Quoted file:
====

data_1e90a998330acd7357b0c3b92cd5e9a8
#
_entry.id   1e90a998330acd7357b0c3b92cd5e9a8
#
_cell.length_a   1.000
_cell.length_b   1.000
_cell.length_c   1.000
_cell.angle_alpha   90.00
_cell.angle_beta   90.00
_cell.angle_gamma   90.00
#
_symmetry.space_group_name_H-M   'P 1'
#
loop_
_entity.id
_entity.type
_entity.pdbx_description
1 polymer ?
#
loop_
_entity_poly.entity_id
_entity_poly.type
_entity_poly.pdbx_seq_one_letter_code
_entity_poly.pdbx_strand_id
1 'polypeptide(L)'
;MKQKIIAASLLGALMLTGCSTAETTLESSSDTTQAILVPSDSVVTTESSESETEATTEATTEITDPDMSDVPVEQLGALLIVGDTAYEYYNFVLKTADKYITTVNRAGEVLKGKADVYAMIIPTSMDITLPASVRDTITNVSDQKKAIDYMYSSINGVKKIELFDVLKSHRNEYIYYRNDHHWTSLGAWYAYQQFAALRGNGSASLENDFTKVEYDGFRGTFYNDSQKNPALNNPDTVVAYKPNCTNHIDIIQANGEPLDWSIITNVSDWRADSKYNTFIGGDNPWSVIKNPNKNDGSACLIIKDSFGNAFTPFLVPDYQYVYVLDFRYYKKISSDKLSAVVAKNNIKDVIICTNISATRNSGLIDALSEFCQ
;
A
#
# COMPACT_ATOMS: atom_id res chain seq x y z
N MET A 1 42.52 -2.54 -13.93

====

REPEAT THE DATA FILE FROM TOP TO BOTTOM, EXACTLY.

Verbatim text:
data_1e90a998330acd7357b0c3b92cd5e9a8
#
_entry.id   1e90a998330acd7357b0c3b92cd5e9a8
#
_cell.length_a   1.000
_cell.length_b   1.000
_cell.length_c   1.000
_cell.angle_alpha   90.00
_cell.angle_beta   90.00
_cell.angle_gamma   90.00
#
_symmetry.space_group_name_H-M   'P 1'
#
loop_
_entity.id
_entity.type
_entity.pdbx_description
1 polymer ?
#
loop_
_entity_poly.entity_id
_entity_poly.type
_entity_poly.pdbx_seq_one_letter_code
_entity_poly.pdbx_strand_id
1 'polypeptide(L)'
;MKQKIIAASLLGALMLTGCSTAETTLESSSDTTQAILVPSDSVVTTESSESETEATTEATTEITDPDMSDVPVEQLGALLIVGDTAYEYYNFVLKTADKYITTVNRAGEVLKGKADVYAMIIPTSMDITLPASVRDTITNVSDQKKAIDYMYSSINGVKKIELFDVLKSHRNEYIYYRNDHHWTSLGAWYAYQQFAALRGNGSASLENDFTKVEYDGFRGTFYNDSQKNPALNNPDTVVAYKPNCTNHIDIIQANGEPLDWSIITNVSDWRADSKYNTFIGGDNPWSVIKNPNKNDGSACLIIKDSFGNAFTPFLVPDYQYVYVLDFRYYKKISSDKLSAVVAKNNIKDVIICTNISATRNSGLIDALSEFCQ
;
A
#
# COMPACT_ATOMS: atom_id res chain seq x y z
N MET A 1 42.52 -2.54 -13.93